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China giveth, and China taketh away.
Across Asia, the world's second-largest economy has financed infrastructure projects as part of its massive, so-called Belt and Road program. But it's entirely up to Beijing to decide which countries get funding and when — and Pakistan offers a cautionary tale.
Pakistan is home to one of China's central infrastructure schemes: a near $60 billion collection of land and sea projects known as the China-Pakistan Economic Corridor (CPEC). But Chinese President Xi Jinping's administration said it would halt funding for three major roads that are part of the corridor, Pakistani newspaper Dawn reported last week, citing an Islamabad official. Beijing will resume funding after it releases "new guidelines," the newspaper said.
China's foreign ministry and the CPEC secretariat have yet to respond to CNBC's request for comment. If true, the news is proof of China's unilateral management style, analysts said.
"What Beijing giveth, Beijing can also taketh away," Ian Bremmer, president and founder of political consultancy Eurasia Group, wrote in a recent note. Unlike the Asian Infrastructure Investment Bank, another China-led program, Belt and Road projects "aren't transparent or consensus driven," he said.
"The nature of Chinese economic decision-making has the potential to cause significant downside risks for those countries that become most dependent on the Belt Road initiative," he said. Nations that suddenly fall out of political favor with Beijing, for whatever reason, could subsequently suffer weighty economic consequences.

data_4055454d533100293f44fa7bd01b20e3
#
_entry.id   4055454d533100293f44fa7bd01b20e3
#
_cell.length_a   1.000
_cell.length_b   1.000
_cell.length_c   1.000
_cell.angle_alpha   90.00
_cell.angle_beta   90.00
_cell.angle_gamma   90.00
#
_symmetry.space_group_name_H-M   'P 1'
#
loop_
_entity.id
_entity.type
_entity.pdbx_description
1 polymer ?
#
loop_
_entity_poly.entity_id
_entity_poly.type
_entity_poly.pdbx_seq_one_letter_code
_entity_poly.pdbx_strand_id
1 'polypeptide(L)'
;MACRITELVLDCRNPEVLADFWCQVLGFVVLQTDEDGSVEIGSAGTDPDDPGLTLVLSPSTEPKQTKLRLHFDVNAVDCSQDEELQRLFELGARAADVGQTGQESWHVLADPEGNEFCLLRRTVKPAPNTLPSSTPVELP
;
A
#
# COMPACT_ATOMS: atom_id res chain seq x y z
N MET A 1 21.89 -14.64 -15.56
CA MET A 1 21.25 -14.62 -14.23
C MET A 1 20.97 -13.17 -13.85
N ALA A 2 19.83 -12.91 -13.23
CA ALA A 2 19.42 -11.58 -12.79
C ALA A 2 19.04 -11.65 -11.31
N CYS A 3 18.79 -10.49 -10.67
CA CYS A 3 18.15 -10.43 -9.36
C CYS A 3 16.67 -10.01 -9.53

The three roads — whose total projected cost comes in at nearly $1 billion — link several Pakistani towns.
Turning off the money for the project is "China's way of conveying a diplomatic yet strong message to the Pakistanis: We will pay, but only on our terms," the European Foundation for South Asian Studies, an Amsterdam-based think tank, said in a note, describing the situation as "a temporary punitive step to affirm control."
Security problems and internal divisions among Pakistani politicians may have caused concern in Beijing.
"Pakistani ministries charged with carrying out the projects have incurred delays because of infighting ... Concerns that the project bypasses Pakistan's poorer regions and will mainly benefit the financially-strong province of Punjab has made politicians argue," the think tank said.
As a result, Beijing may want to see Pakistan's army take the lead role on infrastructure projects, it continued: "A closer involvement of the military on political issues would have desirable impacts for China as the Chinese consider the Pakistan army as the epicenter of power in Pakistan and view its involvement with this project as a guarantee of its success."
Because the corridor crosses through disputed territories, military leadership would also alleviate China's safety worries, the research group continued.
The corridor traverses Gilgit Baltistan — a region under Pakistani administration but claimed by India — and links China's violence-prone Xinjiang state with Pakistan's insurgency-torn Balochistan province, where a Chinese workers' shelter was attacked in October by unidentified men.
Separatist rebels in Balochistan, home to a deep-sea port that's a centerpiece of China's efforts in Pakistan, are opposed to the entire operation and have frequently attacked energy and infrastructure projects in recent years.
General economic weakness and entrenched political problems in Pakistan may also be concerns for Xi's administration.
"It's also possible that China's rethinking its investment given Pakistan's overall poor economic trajectory and a lack of change in policy direction from the Pakistani government to make Beijing feel like it's going to turn around," Bremmer said.